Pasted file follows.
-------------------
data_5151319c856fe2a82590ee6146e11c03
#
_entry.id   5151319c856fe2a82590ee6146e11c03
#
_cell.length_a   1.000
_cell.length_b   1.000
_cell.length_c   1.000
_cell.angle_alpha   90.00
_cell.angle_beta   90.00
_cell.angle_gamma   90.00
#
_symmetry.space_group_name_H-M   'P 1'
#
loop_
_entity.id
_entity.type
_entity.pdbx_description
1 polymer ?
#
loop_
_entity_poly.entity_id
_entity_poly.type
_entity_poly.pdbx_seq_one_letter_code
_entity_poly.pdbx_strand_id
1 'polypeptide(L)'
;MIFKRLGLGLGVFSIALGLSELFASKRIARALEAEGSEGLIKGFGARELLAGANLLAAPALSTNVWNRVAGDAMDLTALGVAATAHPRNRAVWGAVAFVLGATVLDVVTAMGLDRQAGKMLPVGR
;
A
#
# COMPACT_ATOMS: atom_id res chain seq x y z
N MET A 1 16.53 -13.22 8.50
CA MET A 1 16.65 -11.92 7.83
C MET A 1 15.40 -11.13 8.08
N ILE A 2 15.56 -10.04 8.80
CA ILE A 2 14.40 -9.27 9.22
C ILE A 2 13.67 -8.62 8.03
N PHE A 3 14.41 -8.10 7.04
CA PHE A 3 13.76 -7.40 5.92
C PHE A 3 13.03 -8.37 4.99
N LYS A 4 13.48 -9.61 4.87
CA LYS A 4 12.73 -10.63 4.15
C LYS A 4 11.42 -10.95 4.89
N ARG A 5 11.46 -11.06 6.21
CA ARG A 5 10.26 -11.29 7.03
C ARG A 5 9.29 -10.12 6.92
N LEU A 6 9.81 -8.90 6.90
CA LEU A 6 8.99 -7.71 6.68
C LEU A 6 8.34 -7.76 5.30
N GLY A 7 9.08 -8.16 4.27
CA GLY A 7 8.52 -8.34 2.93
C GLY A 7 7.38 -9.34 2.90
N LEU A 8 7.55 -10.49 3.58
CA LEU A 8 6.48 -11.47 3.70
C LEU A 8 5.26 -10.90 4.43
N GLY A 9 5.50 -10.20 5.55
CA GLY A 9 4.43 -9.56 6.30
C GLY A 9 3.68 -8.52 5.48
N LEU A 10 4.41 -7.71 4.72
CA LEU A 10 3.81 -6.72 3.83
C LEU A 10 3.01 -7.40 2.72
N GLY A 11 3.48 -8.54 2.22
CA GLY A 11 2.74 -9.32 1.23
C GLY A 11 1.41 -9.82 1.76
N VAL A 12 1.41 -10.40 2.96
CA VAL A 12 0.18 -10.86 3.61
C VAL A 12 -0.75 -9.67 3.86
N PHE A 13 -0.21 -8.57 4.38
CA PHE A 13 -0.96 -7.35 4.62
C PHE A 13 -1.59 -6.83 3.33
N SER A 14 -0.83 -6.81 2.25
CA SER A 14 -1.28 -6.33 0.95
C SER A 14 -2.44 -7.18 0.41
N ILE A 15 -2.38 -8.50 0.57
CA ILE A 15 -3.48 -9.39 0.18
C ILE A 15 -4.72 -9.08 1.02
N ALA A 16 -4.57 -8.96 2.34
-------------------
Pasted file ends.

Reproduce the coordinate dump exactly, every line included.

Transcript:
data_5151319c856fe2a82590ee6146e11c03
#
_entry.id   5151319c856fe2a82590ee6146e11c03
#
_cell.length_a   1.000
_cell.length_b   1.000
_cell.length_c   1.000
_cell.angle_alpha   90.00
_cell.angle_beta   90.00
_cell.angle_gamma   90.00
#
_symmetry.space_group_name_H-M   'P 1'
#
loop_
_entity.id
_entity.type
_entity.pdbx_description
1 polymer ?
#
loop_
_entity_poly.entity_id
_entity_poly.type
_entity_poly.pdbx_seq_one_letter_code
_entity_poly.pdbx_strand_id
1 'polypeptide(L)'
;MIFKRLGLGLGVFSIALGLSELFASKRIARALEAEGSEGLIKGFGARELLAGANLLAAPALSTNVWNRVAGDAMDLTALGVAATAHPRNRAVWGAVAFVLGATVLDVVTAMGLDRQAGKMLPVGR
;
A
#
# COMPACT_ATOMS: atom_id res chain seq x y z
N MET A 1 16.53 -13.22 8.50
CA MET A 1 16.65 -11.92 7.83
C MET A 1 15.40 -11.13 8.08
N ILE A 2 15.56 -10.04 8.80
CA ILE A 2 14.40 -9.27 9.22
C ILE A 2 13.67 -8.62 8.03
N PHE A 3 14.41 -8.10 7.04
CA PHE A 3 13.76 -7.40 5.92
C PHE A 3 13.03 -8.37 4.99
N LYS A 4 13.48 -9.61 4.87
CA LYS A 4 12.73 -10.63 4.15
C LYS A 4 11.42 -10.95 4.89
N ARG A 5 11.46 -11.06 6.21
CA ARG A 5 10.26 -11.29 7.03
C ARG A 5 9.29 -10.12 6.92
N LEU A 6 9.81 -8.90 6.90
CA LEU A 6 8.99 -7.71 6.68
C LEU A 6 8.34 -7.76 5.30
N GLY A 7 9.08 -8.16 4.27
CA GLY A 7 8.52 -8.34 2.93
C GLY A 7 7.38 -9.34 2.90
N LEU A 8 7.55 -10.49 3.58
CA LEU A 8 6.48 -11.47 3.70
C LEU A 8 5.26 -10.90 4.43
N GLY A 9 5.50 -10.20 5.55
CA GLY A 9 4.43 -9.56 6.30
C GLY A 9 3.68 -8.52 5.48
N LEU A 10 4.41 -7.71 4.72
CA LEU A 10 3.81 -6.72 3.83
C LEU A 10 3.01 -7.40 2.72
N GLY A 11 3.48 -8.54 2.22
CA GLY A 11 2.74 -9.32 1.23
C GLY A 11 1.41 -9.82 1.76
N VAL A 12 1.41 -10.40 2.96
CA VAL A 12 0.18 -10.86 3.61
C VAL A 12 -0.75 -9.67 3.86
N PHE A 13 -0.21 -8.57 4.38
CA PHE A 13 -0.96 -7.35 4.62
C PHE A 13 -1.59 -6.83 3.33
N SER A 14 -0.83 -6.81 2.25
CA SER A 14 -1.28 -6.33 0.95
C SER A 14 -2.44 -7.18 0.41
N ILE A 15 -2.38 -8.50 0.57
CA ILE A 15 -3.48 -9.39 0.18
C ILE A 15 -4.72 -9.08 1.02
N ALA A 16 -4.57 -8.96 2.34